The unintended Eureka.
Curve balls in a linear world.

Curve balls in a linear world

The human world is one of organised expectation, with codified systems and procedures designed and developed to remove risk. But some of the greatest discoveries and inventions of all time have been a result of random events and serendipitous circumstances. Like evolutionary leaps, it’s often the unexpected that drives us towards new frontiers.

First coined by English writer Horace Walpole in 1754, ‘Serendipity’ describes an unplanned yet fortunate discovery: ‘of things which they were not in quest of’, as Walpole wrote. The list of inventions that were stumbled upon by chance is long and significant: The Post-It Note, Viagra, In-vitro fertilization, the gramophone, x-rays, Penicillin, the microwave, Champagne, smear tests and the humble tea bag to name but a few. What they have in common is that they were not the results that their discoverers were looking for, but their inventors were smart enough to realise that something extraordinary had happened – something serendipitous.

In the field of perception, chance only helps the prepared mind

The art of finding the unsought depends on the ability to notice something unexpected or strange, and the cleverness or creativity of contextualizing this unexpected result. Todays world leaves little to the imagination, with algorithmic certainty removing the element of chance and reducing it to the lowest common denominator. Many brands leave little room for unsought discoveries, regardless of ring-fenced Innovation Budgets. The daily hurricane of category, competition and commerce whirls on without genuine innovation, let alone unsought finds.

Behind this lies the power of corporate culture, where to a man with a hammer, everything looks like a nail. Nothing is interesting if there’s no reward in seeing differently, reasoning differently. Nothing makes us feel old like not thinking, not putting our brains to work. Our brains don’t wear out, they simply rust away. The broader our interests, the more intensely we live. To maintain forward momentum and take advantage of the random events of a random world, the role of serendipity should not be underestimated. Room should be made for serendipity within a corporate culture to take advantage of controlled chance.

Expect the unexpected

We can apply pressure, set deadlines, nail mission statements to our front doors or focus until it all becomes a blur, but the genuine advances often come from different places. In the digital world, filtering by relevance is increasingly necessary to prevent our brains short-circuiting from choice overload. It has led to our experiences becoming more and more like cooking ramen – pre-processed. Just add hot water and stir. Technology gives us what we want with minimal effort, but what are we missing outside our own invisible bubble of algorithmic filters? The ideas.

In Neuromancer, written by William Gibson in 1984, people instal a neural implant to receive direct sensory experiences. Neural lace is a mesh that grows in the brain and provides what you want, just like Google has inveigled itself into the fabric of lives. We use it to find information and verify news, connect with friends, increase productivity and locate ourselves in the physical and virtual worlds. And with the data it collects on us, it has an extraordinary ambition: the tracker of our activities wants to become the catalyst and director of our dreams. Our neural lace.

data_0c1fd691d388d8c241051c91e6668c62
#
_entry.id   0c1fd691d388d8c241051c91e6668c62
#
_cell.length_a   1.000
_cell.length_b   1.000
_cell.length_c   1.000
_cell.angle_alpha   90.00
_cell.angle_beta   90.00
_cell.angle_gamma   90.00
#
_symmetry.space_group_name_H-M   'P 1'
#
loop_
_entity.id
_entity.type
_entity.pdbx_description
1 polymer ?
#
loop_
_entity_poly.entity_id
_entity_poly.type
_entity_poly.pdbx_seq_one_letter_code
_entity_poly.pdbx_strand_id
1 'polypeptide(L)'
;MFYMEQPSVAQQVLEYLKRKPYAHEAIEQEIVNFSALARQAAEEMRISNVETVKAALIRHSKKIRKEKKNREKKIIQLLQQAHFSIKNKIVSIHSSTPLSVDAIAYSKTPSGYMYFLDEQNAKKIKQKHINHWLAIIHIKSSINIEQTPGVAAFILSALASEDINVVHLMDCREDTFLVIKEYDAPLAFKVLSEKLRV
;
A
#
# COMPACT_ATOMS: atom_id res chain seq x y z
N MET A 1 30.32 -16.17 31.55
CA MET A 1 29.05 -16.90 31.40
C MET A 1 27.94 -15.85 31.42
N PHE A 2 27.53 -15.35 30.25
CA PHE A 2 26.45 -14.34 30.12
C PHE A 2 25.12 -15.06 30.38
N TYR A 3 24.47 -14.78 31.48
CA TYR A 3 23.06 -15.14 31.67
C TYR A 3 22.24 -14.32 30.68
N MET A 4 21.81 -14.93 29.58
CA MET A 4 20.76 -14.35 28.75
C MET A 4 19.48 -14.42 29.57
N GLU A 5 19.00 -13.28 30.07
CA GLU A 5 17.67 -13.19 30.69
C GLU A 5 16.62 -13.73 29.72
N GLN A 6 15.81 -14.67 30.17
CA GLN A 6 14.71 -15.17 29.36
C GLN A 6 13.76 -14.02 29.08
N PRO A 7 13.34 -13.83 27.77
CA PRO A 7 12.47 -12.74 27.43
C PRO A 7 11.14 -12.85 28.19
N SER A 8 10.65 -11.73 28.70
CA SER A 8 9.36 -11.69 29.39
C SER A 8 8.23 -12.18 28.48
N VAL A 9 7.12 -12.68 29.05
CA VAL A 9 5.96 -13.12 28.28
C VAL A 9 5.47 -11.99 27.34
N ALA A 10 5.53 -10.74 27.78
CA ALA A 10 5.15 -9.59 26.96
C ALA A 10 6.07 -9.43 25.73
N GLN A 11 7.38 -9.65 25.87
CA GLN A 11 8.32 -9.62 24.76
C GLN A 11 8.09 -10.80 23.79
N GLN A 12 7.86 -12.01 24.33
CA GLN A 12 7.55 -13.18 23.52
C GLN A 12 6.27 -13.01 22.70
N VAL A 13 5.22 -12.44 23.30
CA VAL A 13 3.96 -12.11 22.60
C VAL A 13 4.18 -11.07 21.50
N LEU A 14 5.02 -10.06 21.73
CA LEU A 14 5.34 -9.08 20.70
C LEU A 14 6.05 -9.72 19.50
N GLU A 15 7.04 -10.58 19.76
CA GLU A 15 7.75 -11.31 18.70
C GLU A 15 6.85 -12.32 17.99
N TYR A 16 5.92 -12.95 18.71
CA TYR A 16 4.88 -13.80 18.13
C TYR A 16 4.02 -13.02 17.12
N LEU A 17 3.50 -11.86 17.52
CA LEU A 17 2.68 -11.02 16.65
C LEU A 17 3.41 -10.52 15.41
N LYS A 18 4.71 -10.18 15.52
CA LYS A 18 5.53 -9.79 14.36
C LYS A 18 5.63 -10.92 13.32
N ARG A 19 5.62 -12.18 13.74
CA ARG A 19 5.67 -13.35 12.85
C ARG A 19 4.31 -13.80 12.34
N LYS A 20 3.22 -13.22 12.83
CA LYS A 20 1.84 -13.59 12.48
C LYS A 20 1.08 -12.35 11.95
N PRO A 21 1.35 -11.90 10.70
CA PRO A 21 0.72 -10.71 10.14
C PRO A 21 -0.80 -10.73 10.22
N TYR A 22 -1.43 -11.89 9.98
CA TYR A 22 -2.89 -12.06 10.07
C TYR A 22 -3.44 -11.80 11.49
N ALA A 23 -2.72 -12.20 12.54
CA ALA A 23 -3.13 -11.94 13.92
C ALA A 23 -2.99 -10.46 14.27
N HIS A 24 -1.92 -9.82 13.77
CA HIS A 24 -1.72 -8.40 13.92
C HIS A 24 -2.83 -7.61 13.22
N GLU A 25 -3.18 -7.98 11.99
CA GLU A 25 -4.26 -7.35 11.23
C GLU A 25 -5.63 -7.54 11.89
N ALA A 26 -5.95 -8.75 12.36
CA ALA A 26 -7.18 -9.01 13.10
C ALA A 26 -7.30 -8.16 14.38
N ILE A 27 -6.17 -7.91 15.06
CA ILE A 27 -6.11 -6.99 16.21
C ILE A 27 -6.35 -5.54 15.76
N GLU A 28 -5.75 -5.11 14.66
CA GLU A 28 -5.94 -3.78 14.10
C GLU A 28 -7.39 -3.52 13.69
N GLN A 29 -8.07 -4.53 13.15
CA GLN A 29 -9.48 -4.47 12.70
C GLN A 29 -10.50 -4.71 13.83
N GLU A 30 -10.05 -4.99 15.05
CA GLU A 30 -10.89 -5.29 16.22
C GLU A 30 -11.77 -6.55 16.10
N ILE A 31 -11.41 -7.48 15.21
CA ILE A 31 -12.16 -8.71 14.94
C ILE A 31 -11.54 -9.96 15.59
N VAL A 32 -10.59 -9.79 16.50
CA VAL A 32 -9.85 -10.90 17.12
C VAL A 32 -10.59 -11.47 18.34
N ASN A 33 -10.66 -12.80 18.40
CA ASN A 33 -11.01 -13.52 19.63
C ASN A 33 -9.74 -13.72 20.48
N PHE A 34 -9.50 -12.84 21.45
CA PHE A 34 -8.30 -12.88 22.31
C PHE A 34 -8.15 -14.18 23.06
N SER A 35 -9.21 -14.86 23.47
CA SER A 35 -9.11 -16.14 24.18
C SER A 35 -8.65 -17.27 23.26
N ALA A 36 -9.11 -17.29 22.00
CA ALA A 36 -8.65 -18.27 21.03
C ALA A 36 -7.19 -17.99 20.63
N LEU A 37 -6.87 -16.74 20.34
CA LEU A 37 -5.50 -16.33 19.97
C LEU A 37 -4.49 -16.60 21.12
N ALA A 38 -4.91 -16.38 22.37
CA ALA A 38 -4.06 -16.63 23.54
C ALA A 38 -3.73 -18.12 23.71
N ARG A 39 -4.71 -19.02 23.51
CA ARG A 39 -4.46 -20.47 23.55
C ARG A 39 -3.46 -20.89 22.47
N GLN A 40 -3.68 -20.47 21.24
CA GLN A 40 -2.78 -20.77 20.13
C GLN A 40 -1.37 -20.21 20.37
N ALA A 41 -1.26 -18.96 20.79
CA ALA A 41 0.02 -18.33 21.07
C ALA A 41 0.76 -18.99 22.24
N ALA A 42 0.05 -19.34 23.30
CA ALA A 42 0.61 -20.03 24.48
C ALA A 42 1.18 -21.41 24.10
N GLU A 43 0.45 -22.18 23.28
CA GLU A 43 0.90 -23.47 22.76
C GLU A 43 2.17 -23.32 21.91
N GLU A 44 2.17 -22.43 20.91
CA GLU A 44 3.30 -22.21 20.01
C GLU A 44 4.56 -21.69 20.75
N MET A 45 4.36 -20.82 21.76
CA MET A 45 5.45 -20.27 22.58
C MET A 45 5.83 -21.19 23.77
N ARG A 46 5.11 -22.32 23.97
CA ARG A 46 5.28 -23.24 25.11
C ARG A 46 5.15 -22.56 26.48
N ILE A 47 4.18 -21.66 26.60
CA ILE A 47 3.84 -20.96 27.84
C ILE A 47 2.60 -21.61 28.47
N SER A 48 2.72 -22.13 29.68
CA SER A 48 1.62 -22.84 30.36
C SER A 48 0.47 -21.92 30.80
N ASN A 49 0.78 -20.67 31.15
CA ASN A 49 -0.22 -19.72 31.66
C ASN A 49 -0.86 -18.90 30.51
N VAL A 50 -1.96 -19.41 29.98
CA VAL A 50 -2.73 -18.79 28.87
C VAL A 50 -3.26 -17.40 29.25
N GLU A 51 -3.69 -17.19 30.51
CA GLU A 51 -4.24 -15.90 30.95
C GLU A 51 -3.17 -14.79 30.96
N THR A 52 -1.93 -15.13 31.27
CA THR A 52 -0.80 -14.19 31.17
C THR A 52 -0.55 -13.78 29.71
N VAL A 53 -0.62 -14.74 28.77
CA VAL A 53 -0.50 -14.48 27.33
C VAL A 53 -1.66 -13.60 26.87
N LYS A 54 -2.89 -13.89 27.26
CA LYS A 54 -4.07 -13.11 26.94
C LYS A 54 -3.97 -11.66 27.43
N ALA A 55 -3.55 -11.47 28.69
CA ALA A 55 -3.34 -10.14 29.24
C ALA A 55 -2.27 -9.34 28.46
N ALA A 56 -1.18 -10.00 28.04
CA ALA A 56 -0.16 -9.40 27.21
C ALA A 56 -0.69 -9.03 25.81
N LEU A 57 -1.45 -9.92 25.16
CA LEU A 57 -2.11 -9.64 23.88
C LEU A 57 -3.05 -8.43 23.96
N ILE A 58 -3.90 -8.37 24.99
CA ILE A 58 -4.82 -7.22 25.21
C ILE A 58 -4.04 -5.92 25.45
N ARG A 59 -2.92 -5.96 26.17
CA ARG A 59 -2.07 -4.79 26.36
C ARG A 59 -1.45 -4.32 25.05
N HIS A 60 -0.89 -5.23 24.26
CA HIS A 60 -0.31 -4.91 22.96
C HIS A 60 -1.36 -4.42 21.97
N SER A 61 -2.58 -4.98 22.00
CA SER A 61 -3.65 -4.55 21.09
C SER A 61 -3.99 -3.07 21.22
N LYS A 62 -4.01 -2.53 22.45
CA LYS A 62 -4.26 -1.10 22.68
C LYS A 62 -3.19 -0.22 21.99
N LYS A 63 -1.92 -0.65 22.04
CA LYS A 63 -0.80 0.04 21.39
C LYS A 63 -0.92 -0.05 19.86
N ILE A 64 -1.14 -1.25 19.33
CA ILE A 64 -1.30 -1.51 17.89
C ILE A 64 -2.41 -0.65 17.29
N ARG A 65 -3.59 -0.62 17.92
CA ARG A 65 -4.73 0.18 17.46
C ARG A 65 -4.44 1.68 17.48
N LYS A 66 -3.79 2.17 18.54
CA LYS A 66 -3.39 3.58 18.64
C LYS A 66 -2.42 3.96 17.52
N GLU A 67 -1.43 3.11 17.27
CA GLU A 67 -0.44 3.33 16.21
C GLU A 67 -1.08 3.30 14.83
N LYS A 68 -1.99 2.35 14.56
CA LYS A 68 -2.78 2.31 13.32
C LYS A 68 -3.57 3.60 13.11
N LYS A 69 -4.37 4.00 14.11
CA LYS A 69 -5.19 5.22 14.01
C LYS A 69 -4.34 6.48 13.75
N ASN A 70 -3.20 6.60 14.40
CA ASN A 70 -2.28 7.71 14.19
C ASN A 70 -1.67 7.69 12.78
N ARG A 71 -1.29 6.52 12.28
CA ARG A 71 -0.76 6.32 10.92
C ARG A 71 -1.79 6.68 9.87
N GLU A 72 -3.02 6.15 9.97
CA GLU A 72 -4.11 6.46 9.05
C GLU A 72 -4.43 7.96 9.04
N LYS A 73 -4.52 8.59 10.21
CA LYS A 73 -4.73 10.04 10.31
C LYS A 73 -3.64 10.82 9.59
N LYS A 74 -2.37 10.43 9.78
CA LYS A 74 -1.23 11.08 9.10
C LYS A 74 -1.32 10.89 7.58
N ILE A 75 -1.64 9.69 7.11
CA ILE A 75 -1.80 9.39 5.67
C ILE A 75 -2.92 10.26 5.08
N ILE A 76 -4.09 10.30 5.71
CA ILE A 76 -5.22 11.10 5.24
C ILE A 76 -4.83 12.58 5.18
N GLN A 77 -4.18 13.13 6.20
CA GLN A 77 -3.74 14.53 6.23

Recommended for you

The improvements to recommendation algorithms have led to more accuracy, but they come at the cost of the missed opportunities that fall outside our narrow options. When a product suggestion is positive, unexpected and involves a certain amount of chance, it generates a congruent feeling of ‘flow’, of serendipity and increased pleasure. Because we love to discover things for ourselves, satisfaction can be significantly increased if a customer is exposed to a new, unexpected product recommendation. That is the power of serendipity.

Serendipity in its purest form may not be reproducible in the digital space. Once people start ‘choosing’ serendipity (e.g. always picking shuffle on Spotify), are their experiences truly accidental? Perhaps it’s time for brands to think beyond the bubble of ‘immediate relevance’ and experiment with ‘controlled serendipity’.

Most recommendation engines are designed for accuracy and bought ‘off the shelf’. From a customer satisfaction viewpoint, refined accuracy is unlikely to reduce satisfaction because you’re not aware of what you’re missing. Our expectations are managed to increase our satisfaction, but all within a bubble.

A strategy of serendipity

Serendipity can be valuable in ensuring users are exposed to as many different and commercially relevant experiences as possible in a crowded marketplace, where brands can only grow by engaging new users through unique, memorable, and unexpected experiences. It’s time for brands to consider the anti-serendipity bias within their core business and ask, ‘What’s our Serendipity Strategy’?

When we went into the first lockdown, many brands (even those without a self-proclaimed ‘purpose’) actually helped consumers, adding a layer of emotional intelligence and human empathy to their existing metrics of measurability and accountability.

There is a tremendous commercial opportunity for brands and marketers to differentiate by exploring the unsought, by curating serendipity. And on a personal level, to break out of our comfort zones. Talk to strangers, travel alone, break the routine, forget about the algorithmic self-righteousness of social networks, visit places you have no interest in visiting. You never know; Serendipity may find you when you least expect it.